2. Implement a vulnerability disclosure policy

All companies that provide internet-connected devices and services shall provide a public point of contact as part of a vulnerability disclosure policy in order that security researchers and others are able to report issues. Disclosed vulnerabilities should be acted on in a timely manner.

Knowing about a security vulnerability allows companies to respond. Companies should also continually monitor for, identify and rectify security vulnerabilities within their own products and services as part of the product security lifecycle. Vulnerabilities should be reported directly to the affected stakeholders in the first instance. If that is not possible vulnerabilities may be reported to national authorities[footnote 5]. Further details of the different approaches to take in different circumstances are included in the explanatory notes. Companies are also encouraged to share information with competent industry bodies[footnote 6].

Primarily applies to: Device Manufacturers, IoT Service Providers, Mobile Application Developers

3. Keep software updated

Software components in internet-connected devices should be securely updateable. Updates shall be timely and should not impact on the functioning of the device. An end-of-life policy shall be published for end-point devices which explicitly states the minimum length of time for which a device will receive software updates and the reasons for the length of the support period. The need for each update should be made clear to consumers and an update should be easy to implement. For constrained devices that cannot physically be updated, the product should be isolatable and replaceable.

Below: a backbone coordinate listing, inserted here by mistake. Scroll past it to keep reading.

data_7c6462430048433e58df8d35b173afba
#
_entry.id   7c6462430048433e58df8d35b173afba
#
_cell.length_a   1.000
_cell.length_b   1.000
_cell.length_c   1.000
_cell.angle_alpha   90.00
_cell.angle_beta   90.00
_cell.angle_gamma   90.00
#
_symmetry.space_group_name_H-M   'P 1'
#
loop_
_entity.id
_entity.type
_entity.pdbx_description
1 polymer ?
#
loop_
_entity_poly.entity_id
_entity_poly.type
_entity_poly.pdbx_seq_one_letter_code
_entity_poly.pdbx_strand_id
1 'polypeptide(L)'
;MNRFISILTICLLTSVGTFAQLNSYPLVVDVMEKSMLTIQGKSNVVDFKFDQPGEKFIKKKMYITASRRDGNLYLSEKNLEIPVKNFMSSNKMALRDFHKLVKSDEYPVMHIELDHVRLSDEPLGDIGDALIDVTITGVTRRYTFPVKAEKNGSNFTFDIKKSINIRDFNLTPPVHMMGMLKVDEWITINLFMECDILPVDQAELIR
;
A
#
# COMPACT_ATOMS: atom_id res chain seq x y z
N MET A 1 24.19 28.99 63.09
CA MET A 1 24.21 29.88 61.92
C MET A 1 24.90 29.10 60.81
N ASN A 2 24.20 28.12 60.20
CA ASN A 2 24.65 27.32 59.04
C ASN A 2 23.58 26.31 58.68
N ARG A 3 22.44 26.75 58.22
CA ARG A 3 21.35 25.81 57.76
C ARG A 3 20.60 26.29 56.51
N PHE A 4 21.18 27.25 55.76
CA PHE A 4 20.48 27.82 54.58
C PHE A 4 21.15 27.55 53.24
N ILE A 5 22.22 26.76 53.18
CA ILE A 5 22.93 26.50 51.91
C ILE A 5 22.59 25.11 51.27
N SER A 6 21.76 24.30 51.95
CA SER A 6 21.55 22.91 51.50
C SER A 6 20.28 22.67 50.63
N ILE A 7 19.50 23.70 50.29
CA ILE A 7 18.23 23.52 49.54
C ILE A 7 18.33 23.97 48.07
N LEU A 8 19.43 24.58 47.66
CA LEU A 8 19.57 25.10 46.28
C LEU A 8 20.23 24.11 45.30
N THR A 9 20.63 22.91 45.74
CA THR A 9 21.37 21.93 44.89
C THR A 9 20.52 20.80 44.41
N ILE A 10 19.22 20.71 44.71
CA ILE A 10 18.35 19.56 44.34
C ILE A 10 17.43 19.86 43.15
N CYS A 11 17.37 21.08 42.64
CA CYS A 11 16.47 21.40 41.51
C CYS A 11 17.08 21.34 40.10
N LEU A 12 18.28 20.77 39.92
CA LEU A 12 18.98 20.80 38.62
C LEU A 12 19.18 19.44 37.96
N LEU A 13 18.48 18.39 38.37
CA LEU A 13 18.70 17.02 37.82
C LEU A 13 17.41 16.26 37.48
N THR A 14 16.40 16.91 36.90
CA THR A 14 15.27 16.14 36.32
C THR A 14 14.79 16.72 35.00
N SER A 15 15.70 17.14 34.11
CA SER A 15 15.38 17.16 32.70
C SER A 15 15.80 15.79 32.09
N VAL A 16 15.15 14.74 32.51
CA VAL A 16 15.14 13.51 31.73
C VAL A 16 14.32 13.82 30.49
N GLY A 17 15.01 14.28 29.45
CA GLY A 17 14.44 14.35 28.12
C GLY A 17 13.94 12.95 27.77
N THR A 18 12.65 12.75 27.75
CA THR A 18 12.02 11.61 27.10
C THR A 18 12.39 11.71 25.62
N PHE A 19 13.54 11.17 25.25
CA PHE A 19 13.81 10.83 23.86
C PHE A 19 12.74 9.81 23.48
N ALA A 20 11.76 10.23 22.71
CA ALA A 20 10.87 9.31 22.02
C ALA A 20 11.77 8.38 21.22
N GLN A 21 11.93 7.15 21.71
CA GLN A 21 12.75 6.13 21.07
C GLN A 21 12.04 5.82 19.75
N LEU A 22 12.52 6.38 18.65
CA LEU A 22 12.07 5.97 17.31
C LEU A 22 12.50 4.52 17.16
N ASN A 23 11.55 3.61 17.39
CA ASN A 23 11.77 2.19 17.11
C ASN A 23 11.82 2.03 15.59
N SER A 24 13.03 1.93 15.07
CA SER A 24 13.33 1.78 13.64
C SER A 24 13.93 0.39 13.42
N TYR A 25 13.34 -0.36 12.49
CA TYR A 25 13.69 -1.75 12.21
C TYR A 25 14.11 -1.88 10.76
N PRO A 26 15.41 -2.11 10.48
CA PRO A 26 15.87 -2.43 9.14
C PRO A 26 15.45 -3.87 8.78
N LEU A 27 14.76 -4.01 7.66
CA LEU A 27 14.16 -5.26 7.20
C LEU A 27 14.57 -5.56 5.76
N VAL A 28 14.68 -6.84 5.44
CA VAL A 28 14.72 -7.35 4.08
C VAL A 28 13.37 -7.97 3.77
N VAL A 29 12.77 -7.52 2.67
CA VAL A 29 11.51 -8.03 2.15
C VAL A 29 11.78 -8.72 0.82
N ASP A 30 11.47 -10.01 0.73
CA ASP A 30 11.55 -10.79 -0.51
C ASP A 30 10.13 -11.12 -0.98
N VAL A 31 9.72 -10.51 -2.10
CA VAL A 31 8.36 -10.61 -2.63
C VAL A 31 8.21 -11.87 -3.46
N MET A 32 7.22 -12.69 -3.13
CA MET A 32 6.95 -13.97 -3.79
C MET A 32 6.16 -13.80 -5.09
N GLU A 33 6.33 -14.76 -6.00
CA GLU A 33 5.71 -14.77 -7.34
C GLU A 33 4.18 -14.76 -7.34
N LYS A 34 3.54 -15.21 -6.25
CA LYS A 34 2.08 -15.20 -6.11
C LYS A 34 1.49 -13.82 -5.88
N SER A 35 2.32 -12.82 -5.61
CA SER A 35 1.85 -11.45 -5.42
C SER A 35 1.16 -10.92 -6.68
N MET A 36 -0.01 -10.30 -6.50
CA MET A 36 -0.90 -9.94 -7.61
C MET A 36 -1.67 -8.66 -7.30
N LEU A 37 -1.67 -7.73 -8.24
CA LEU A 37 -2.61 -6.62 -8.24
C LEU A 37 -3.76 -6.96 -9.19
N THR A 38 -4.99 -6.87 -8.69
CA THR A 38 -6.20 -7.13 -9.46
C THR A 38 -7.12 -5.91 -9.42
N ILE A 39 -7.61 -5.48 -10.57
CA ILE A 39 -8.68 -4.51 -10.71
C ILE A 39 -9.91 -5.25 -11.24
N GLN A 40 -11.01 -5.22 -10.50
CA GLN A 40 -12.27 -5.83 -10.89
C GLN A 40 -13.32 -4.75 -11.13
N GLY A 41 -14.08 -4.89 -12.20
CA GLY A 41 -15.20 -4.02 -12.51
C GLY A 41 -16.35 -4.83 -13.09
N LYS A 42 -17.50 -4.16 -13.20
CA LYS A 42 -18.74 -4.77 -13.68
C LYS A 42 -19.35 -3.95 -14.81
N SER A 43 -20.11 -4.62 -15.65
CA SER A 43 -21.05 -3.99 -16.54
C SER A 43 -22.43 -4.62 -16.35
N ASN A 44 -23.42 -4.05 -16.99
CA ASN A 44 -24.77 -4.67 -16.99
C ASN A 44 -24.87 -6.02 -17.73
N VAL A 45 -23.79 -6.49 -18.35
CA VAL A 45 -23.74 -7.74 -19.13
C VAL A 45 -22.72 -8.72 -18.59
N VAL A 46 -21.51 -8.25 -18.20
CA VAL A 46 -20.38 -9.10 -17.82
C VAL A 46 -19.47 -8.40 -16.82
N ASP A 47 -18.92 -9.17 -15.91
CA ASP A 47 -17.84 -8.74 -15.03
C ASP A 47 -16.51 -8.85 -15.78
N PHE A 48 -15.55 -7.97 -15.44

The provenance of security patches should also be assured and they should be delivered over a secure channel. The basic functions of a device should continue to operate during an update wherever possible, for example a watch should continue to tell the time, a home thermostat should still operate and a lock should continue to unlock and lock. This may seem primarily a design consideration, but can become a critical safety issue for some types of devices and systems if not considered or managed correctly.

Software updates should be provided after the sale of a device and pushed to devices for a period appropriate to the device. This period of software update support shall be made clear to a consumer when purchasing the product. The retailer and/or manufacturers should inform the consumer that an update is required. For constrained devices with no possibility of a software update, the conditions for and period of replacement support should be clear.

Primarily applies to: Device Manufacturers, IoT Service Providers, Mobile Application Developers

4. Securely store credentials and security-sensitive data

Any credentials shall be stored securely within services and on devices. Hard-coded credentials in device software are not acceptable.